1. This is a great article. My husband did not realize the seriousness of my writing until last week when I was awarded a book contract. I sign today. (cartwheel, flip, flip, and big smile) Our plan is to have a sign to let him know that I am deep into my writing. He works from home and like talk.
    The sign will keep feelings from getting hurt.

  2. Those are wonderful thoughts I can identify with because my husband supports me in all those same ways. Even though I don't have a published book yet, I do spend money on conferences, webinars, books, and spend time going to meetings. I keep telling him I couldn't write if he wasn't supporting me. He thinks he doesn't do that much, but it does make a big difference. Also, congrats to Cherrilynn in the above comment for her book contract!

  3. Love this. I agree with them all, but number one really struck a chord. Because, like you said, it's different than just running through it with ourself. Our spouse provides the human element that makes us work harder to sell the story and we catch the inconsistencies as they come out of our mouths, or when the glazed-look of confusion crosses their face. My husband is a huge supporter of my writing. Recently a piece I wrote came out in Chicken Soup for the Soul and I feared what others would think. My husband's so proud and he stops me each time. "If someone doesn't like it, that's their issue."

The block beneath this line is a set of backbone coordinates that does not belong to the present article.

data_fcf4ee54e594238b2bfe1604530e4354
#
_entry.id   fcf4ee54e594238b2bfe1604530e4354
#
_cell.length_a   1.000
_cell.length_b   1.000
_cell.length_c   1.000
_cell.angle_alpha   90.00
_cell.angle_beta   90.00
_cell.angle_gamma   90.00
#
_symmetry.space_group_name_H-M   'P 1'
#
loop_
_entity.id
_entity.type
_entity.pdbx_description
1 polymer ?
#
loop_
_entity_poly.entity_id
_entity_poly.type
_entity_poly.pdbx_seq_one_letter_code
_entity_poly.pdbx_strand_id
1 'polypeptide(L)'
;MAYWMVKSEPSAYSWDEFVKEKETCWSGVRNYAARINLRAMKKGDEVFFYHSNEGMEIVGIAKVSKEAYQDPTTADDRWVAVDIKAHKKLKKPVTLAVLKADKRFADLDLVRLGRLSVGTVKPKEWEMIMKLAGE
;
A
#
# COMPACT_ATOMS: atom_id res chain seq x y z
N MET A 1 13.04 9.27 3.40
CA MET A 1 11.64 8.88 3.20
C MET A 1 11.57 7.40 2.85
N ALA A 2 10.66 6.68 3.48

I'm amazed with the piece you wrote because my husband is the one who offered the money for a class I only dreamed of taking. He feels this is my dream and my passion and he believes in me.

    Great post and I hope everyone finds a support person for their dreams. Spouses are ideal, but friends, parents, siblings, other writers all count.

    CONGRATULATIONS on your book contract, Cherrilynn! How exciting. WooHoo!

  4. Great read - and long overdue. My spouse has supported me in the ways mentioned PLUS she has gone with me to do recon and interviews at the setting of my story. And when we drive to that or any new area, she keeps a log of unusual street, road, and neighborhood names for possible use. And she takes pictures of areas that might be described in a book.

  5. This is a wonderful post. I'm blessed with a partner who does all of these things.I shared the post with him and he was very appreciative.

  6. Edie, great job. I'm printing this out for guess who? And I'm sharing it, too.

    Hugs, Elva Cobb Martin, Pres. ACFW-SC Chapter www.elvamartin.com

  7. Just the other day my hubby told another writer's husband he would like to have a meeting for the spouses so they can joke about what it is like to be married to a writer. It can be challenging for sure. I've been trying to educate my husband that my job isn't 9-5 and that social media is part of that job. He's learning! I forward this blog. Thanks. :)

  8. I'm must be one of the few who has a spouse who doesn't really understand. He supports me in other things, but I struggle to dance around my writing and explain the process in ways that will help him be more supportive. I think some non-writing husbands find it difficult to see how important it is to have time and seemingly endless funds to see this dream to reality, especially if they are not even readers or interested in the literary world. This is a great post to start some dialogue...again.

  9. It's been a long haul for me, and without my husband's support, it wouldn't have been possible.Kudos to him and other supportive husbands!